Most know the church as Chandor Church. And most know Chandor for the Menezes Braganza mansion that takes up a sizeable length of the church square opposite Luis Antao’s house beside a Government Primary School.
In an open patch of land across the road from the Menezes Braganza mansion a whitewashed Church Cross stands alone on the roadside, aligned with the church entrance. Opposite, in the shade of plants, a gate opens into the Menezes Braganza mansion, its east and west wings stretching outwards from the entrance. A tour of the mansion is a peek into the opulence of the aristocracy of the Portuguese era.
Dating back to the 17th century A.D., the Nossa Senhora de Belem Church, together with the Menezes Braganza mansion, stands as a prominent signpost of the Portuguese era in Goa. The Portuguese were second to none in demolishing Hindu temples and building churches over them. Led by overzealous Jesuit missionaries and an aggressive Church that used violence to ‘persuade’ its conquered subjects to convert to Christianity, Portuguese depredation of Goa is legion.
Before Nossa Senhora de Belem Church came to dominate the village landscape in 1645, a Hindu temple, Sapta Matrika (Seven Mothers) stood in its place until its destruction by the Portuguese a century earlier. Muslim invaders were no different. Together they erased much of Chandor’s Hindu past. Forcible conversions by the Jesuits did the rest, changing the cultural character of the village. The forefathers of the Menezes Braganza family were said to be the Desai, an influential Hindu family from the village before their forcible conversion to Christianity by the Portuguese in the 16th century.
Chandor lies on the banks of the river Kushavati, and is made up of the three hamlets of Cotta, Cavorim, and Guirdolim. The city of Margao lies 15 kilometres away.
Sunday mornings in Chandor are relaxed affairs. Dressed in Sunday finery, village folk start for the church early, walking in a single file along largely empty roads. Every once in a while when fancy takes hold, children dressed in brightly coloured frocks prance on the roads before their mothers pull them to the side of the road, their gentle admonishments lost to the breeze. Gents in open necked shirts, some in black coats and crisp trousers, heads held high, make their way in silence. The faces are cheerful and smiles come easy. Colourful umbrellas twirl to the beat of the parishioners gait and lend colour to the blue skies over Chandor.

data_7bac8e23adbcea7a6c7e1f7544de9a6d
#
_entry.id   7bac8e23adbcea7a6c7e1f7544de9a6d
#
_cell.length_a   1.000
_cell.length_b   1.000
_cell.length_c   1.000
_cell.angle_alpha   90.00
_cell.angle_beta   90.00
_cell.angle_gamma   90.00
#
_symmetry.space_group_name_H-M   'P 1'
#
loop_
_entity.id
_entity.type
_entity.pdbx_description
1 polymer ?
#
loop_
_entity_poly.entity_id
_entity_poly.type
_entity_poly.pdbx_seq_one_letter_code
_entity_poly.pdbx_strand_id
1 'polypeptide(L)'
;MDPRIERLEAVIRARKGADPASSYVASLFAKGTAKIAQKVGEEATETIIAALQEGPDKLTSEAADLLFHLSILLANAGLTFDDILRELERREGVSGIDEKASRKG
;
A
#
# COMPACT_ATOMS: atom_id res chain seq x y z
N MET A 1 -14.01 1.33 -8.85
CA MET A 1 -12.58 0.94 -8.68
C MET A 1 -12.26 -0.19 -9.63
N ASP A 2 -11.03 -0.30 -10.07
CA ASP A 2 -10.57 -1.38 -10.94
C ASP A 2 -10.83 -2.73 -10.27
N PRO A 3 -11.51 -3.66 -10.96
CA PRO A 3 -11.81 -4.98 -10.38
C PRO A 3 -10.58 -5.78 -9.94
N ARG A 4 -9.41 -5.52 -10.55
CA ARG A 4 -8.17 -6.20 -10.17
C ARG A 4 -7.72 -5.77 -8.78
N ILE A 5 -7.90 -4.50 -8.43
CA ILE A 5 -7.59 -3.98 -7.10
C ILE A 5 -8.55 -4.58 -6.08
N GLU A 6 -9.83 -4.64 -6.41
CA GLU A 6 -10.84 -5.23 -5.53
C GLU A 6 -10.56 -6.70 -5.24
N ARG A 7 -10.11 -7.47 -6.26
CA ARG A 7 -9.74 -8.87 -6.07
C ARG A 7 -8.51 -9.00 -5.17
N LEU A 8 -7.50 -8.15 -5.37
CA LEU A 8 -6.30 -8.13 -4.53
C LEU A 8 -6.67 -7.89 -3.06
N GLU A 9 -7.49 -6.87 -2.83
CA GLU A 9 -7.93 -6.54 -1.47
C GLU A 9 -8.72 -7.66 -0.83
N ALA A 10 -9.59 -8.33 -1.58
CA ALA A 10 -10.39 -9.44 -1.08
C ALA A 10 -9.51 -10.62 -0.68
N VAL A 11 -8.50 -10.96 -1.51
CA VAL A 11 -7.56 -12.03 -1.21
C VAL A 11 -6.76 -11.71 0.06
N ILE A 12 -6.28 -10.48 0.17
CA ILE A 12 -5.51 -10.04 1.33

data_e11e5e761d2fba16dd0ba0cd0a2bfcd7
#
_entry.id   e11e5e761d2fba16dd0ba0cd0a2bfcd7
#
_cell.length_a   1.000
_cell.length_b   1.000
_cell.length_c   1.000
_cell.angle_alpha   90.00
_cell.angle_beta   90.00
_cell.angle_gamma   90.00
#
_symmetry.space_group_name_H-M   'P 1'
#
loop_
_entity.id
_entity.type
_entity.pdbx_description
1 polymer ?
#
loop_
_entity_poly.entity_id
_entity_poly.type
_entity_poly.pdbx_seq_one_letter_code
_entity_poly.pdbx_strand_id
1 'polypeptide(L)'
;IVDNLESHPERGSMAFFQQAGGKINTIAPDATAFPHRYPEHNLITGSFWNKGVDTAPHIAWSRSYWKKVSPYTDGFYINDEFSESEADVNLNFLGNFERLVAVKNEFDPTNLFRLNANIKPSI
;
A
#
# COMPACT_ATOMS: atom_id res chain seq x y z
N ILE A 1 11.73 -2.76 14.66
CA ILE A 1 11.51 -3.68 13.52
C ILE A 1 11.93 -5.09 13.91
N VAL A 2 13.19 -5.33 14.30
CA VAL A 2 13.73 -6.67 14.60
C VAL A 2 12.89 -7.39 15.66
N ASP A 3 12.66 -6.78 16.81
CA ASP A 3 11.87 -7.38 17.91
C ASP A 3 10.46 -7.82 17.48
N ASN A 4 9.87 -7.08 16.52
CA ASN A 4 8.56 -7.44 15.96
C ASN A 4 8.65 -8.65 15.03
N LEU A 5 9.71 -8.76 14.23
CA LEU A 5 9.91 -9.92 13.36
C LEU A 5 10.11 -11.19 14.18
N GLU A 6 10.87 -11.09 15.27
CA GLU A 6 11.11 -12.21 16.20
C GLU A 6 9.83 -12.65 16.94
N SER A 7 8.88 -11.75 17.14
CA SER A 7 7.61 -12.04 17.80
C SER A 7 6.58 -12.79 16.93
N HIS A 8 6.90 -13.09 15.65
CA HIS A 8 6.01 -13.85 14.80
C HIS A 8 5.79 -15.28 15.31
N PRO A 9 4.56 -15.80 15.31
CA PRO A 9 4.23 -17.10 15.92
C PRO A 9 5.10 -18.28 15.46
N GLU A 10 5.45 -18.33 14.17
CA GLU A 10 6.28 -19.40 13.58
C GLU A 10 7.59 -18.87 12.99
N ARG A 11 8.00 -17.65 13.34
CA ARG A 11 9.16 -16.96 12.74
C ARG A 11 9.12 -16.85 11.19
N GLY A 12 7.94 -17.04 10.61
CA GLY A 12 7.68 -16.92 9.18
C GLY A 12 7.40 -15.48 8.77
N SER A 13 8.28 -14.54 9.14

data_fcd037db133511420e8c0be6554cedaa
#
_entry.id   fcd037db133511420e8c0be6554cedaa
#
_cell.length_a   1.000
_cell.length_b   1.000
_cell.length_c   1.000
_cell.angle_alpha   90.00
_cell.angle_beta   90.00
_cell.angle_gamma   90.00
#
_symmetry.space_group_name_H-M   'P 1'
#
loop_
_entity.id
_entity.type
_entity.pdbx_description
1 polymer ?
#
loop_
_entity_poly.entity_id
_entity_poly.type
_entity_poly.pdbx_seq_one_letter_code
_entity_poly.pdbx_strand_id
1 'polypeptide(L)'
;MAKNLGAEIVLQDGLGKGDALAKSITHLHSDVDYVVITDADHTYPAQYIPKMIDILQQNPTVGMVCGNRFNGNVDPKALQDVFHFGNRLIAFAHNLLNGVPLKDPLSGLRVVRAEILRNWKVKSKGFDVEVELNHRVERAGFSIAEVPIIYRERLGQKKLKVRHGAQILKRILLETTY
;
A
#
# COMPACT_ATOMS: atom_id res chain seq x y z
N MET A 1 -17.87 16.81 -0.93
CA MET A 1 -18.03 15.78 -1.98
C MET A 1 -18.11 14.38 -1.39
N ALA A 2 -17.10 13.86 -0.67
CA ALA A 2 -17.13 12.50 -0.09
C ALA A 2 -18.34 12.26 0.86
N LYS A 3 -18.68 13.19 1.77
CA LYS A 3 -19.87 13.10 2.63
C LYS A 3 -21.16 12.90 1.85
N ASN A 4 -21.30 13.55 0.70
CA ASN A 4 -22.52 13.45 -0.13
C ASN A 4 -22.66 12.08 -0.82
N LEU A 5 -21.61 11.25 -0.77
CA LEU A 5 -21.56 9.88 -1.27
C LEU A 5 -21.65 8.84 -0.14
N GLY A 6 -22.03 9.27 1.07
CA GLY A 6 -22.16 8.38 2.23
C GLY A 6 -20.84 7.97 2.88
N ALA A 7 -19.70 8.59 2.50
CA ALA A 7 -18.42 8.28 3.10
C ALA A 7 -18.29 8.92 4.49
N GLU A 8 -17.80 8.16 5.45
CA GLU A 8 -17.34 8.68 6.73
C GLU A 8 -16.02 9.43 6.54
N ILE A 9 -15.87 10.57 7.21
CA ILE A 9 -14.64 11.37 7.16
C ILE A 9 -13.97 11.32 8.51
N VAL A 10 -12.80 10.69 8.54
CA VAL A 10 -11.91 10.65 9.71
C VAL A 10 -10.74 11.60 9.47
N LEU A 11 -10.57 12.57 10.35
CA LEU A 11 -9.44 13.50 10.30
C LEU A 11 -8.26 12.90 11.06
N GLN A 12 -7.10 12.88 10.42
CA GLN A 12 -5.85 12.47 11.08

Occasionally a church-goer will pause to exchange pleasantries with a fellow villager across the road, headed in the opposite direction, voices carrying back and forth before each continues on his way.
Father Saude Pereira is the Parish Priest and is assisted by Father Damaciano Carvalho.
With the gathering of parishioners in the Church, often spilling out into the courtyard, intonations ring out rhythmically, enhancing the village idyll with lyrical cadences.
As we made our way past the railway crossing at Guirdolim the Sun slanted across the road, lighting up brightly coloured tavernas and shops. There was little or no hint of life within. Casa Miranda General Stores advertising Belo Beer was yet to open. It was still early in the morning for the folks in the village and moreover Sundays start with mass at the Chandor Church before it is time for commerce.
Drums lay against the wall partly hidden under the sloping roof and painted red. They were rusted from exposure to the elements. The door was open and I spied a man inside. A bicycle was propped against a tree. He had probably cycled to his shop on it.
We had ridden through Curtorim, passing along the way nests of Baya Weavers and womenfolk carrying cane baskets on their way to paddy fields. It was early November of last year and the threshing of paddy was nearing completion. If we were lucky we would get to see the last of the activities in Chandor that early November day.